# If we use another irreducible polynomial for AES how can we show it is still resistant to DCA and LCA?

AES has been rigorously tested against all known attacks. However, I believe there are 30 suitable irreducible polynomials that could be used for AES. If we were to change the current irreducible poly to another suitable one:

1. how can we be sure it will still be protected against DCA and LCA attacks?
2. can we show it is still protected against DCA, LCA and other attacks without having to test large amounts of data? If so, how?
3. how, if at all, would this change other parts of the cipher (e.g. MixCols)

I have tried to find clear answers on this but they seem hard to come by. Many books have merely asserted that changing the irreducible poly (to one of the other 29) would not adversely affect security, but I cannot find a clear reasoning.

A simple answer with clear examples would be much appreciated. I am still very much a beginner in cryptography.

• As far as I can tell, changing the polynomial does not change the nonlinearity or differential uniformity of the s-box (I have tested all polynomials) – Richie Frame Oct 12 '17 at 23:58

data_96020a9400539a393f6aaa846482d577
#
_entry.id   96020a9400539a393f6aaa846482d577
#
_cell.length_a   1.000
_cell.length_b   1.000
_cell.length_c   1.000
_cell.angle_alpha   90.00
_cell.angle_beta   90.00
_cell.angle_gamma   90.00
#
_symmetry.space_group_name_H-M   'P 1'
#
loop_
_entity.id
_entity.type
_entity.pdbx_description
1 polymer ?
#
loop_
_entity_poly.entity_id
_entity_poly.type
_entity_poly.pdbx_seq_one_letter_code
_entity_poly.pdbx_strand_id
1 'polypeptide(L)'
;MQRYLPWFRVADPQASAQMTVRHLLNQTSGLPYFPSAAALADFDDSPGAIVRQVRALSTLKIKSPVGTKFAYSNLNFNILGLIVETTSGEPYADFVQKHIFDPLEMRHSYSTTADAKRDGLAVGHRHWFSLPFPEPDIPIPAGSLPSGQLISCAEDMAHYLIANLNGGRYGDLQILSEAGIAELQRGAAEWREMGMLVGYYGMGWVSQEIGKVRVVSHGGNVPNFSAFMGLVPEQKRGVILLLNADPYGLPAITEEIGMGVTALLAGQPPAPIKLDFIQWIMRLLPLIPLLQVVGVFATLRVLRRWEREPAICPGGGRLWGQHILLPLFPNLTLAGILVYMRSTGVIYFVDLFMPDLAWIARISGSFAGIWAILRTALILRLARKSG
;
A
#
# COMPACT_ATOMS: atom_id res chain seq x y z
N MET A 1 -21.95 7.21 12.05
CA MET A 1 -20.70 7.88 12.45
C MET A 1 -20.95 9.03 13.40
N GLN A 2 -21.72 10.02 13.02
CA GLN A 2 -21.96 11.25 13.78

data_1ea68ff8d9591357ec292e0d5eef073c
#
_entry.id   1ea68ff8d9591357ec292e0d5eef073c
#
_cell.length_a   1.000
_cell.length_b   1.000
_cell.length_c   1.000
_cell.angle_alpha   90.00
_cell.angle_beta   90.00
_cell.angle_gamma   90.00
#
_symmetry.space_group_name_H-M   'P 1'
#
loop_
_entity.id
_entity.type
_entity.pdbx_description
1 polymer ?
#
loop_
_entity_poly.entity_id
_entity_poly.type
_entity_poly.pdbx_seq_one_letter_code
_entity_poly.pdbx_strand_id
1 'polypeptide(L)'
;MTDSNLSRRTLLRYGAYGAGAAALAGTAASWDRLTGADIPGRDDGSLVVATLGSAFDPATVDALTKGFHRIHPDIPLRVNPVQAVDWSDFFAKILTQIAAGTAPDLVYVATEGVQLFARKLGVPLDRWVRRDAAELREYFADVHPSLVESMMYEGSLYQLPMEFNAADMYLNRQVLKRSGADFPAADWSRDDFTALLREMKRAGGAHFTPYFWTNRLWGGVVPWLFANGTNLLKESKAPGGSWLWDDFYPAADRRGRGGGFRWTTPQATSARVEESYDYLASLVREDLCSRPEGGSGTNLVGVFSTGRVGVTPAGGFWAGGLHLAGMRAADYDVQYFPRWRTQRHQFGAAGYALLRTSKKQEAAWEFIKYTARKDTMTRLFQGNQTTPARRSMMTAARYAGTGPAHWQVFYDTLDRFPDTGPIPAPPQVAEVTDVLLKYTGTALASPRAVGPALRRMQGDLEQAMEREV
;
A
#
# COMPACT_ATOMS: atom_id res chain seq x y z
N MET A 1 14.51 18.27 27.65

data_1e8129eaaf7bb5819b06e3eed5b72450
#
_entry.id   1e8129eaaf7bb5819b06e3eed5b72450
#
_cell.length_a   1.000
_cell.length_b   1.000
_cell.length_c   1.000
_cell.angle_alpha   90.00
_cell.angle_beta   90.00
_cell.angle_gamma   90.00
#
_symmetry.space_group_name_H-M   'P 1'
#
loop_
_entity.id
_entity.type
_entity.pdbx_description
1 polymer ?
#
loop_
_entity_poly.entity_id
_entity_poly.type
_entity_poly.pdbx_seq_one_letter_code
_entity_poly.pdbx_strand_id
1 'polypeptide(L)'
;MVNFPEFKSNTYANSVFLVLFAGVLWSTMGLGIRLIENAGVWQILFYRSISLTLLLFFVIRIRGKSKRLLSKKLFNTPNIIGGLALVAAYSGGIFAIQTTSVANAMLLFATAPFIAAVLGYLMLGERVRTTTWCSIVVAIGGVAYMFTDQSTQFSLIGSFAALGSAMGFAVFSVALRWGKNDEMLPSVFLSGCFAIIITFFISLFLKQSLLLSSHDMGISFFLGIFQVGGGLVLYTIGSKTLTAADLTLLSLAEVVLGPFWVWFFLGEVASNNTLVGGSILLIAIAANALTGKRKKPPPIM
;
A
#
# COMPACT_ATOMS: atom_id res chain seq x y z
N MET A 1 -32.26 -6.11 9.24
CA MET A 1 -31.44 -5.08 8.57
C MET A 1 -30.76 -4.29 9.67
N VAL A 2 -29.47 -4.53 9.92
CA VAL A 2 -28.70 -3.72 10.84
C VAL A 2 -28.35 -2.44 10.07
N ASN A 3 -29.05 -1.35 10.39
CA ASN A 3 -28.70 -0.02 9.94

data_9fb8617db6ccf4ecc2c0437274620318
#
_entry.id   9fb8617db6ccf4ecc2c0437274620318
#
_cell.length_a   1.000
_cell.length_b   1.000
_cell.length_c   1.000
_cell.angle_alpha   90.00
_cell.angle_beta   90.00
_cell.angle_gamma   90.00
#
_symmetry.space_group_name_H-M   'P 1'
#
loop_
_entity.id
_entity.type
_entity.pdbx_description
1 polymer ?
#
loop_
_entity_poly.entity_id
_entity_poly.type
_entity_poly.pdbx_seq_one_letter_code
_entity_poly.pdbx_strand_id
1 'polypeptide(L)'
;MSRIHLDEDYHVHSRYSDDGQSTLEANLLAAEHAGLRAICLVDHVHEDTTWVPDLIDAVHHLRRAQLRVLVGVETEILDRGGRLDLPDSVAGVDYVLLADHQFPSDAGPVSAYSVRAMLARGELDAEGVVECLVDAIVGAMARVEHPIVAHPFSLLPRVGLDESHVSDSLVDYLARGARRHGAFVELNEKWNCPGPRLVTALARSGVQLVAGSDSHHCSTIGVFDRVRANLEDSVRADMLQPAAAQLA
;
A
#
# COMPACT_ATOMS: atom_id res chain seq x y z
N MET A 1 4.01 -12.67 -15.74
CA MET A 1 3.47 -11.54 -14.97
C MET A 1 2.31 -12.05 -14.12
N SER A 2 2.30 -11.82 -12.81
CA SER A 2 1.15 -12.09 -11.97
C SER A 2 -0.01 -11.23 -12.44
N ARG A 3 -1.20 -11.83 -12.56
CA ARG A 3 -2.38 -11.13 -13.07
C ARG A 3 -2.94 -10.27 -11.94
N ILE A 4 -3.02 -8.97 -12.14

• When you say you have 'tested all polynomials', do you mean you have run computer programs? Is there a simple mathematical way to show they are all suitable? I understand they are all isomorphic but how can we use this to show how they are all equally (or more or less equally) resistant to DCA and LCA, for example? – Red Book 1 Oct 13 '17 at 14:15
• yes i computed all valid s-boxes from all polynomials, and they all had the same NL and DU values when valid s-boxes were generated, what did change was classical properties such as avalanche and bit independence – Richie Frame Oct 15 '17 at 23:18
• Were these changes merely different from the original but just as secure? Or where they less favourable in terms of security? I wonder if there is a simple way to explain (without test results) why any of the 30 polynomials would produce equally secure ciphers as the original. Perhaps in terms of the polynomials in question being isomorphic to one another. – Red Book 1 Oct 16 '17 at 7:00